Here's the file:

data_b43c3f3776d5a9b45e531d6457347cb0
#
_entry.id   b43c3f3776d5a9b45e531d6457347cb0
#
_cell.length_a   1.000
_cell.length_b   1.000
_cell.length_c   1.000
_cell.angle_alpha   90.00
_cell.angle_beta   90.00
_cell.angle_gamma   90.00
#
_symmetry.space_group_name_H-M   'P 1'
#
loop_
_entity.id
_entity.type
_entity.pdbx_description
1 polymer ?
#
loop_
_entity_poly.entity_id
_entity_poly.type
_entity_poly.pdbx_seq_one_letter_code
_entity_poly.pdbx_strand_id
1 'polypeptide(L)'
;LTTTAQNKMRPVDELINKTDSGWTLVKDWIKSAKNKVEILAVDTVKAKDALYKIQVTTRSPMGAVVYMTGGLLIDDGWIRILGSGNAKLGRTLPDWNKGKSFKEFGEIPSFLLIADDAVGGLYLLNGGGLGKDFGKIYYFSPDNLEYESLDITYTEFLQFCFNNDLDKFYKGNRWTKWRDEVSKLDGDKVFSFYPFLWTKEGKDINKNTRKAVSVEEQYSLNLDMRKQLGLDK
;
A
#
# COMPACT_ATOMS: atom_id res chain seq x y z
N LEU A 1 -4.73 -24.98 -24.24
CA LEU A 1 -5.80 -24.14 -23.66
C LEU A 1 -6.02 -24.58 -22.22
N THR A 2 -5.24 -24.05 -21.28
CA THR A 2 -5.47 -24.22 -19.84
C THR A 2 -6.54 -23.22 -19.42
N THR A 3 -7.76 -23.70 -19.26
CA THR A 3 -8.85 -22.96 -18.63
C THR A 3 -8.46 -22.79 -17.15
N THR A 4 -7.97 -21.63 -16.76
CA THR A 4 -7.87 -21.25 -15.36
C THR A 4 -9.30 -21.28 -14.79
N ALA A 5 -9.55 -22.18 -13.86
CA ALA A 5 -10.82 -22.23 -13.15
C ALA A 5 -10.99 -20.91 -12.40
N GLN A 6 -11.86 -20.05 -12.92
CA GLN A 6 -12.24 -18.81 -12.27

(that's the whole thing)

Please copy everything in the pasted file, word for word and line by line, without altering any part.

data_b43c3f3776d5a9b45e531d6457347cb0
#
_entry.id   b43c3f3776d5a9b45e531d6457347cb0
#
_cell.length_a   1.000
_cell.length_b   1.000
_cell.length_c   1.000
_cell.angle_alpha   90.00
_cell.angle_beta   90.00
_cell.angle_gamma   90.00
#
_symmetry.space_group_name_H-M   'P 1'
#
loop_
_entity.id
_entity.type
_entity.pdbx_description
1 polymer ?
#
loop_
_entity_poly.entity_id
_entity_poly.type
_entity_poly.pdbx_seq_one_letter_code
_entity_poly.pdbx_strand_id
1 'polypeptide(L)'
;LTTTAQNKMRPVDELINKTDSGWTLVKDWIKSAKNKVEILAVDTVKAKDALYKIQVTTRSPMGAVVYMTGGLLIDDGWIRILGSGNAKLGRTLPDWNKGKSFKEFGEIPSFLLIADDAVGGLYLLNGGGLGKDFGKIYYFSPDNLEYESLDITYTEFLQFCFNNDLDKFYKGNRWTKWRDEVSKLDGDKVFSFYPFLWTKEGKDINKNTRKAVSVEEQYSLNLDMRKQLGLDK
;
A
#
# COMPACT_ATOMS: atom_id res chain seq x y z
N LEU A 1 -4.73 -24.98 -24.24
CA LEU A 1 -5.80 -24.14 -23.66
C LEU A 1 -6.02 -24.58 -22.22
N THR A 2 -5.24 -24.05 -21.28
CA THR A 2 -5.47 -24.22 -19.84
C THR A 2 -6.54 -23.22 -19.42
N THR A 3 -7.76 -23.70 -19.26
CA THR A 3 -8.85 -22.96 -18.63
C THR A 3 -8.46 -22.79 -17.15
N THR A 4 -7.97 -21.63 -16.76
CA THR A 4 -7.87 -21.25 -15.36
C THR A 4 -9.30 -21.28 -14.79
N ALA A 5 -9.55 -22.18 -13.86
CA ALA A 5 -10.82 -22.23 -13.15
C ALA A 5 -10.99 -20.91 -12.40
N GLN A 6 -11.86 -20.05 -12.92
CA GLN A 6 -12.24 -18.81 -12.27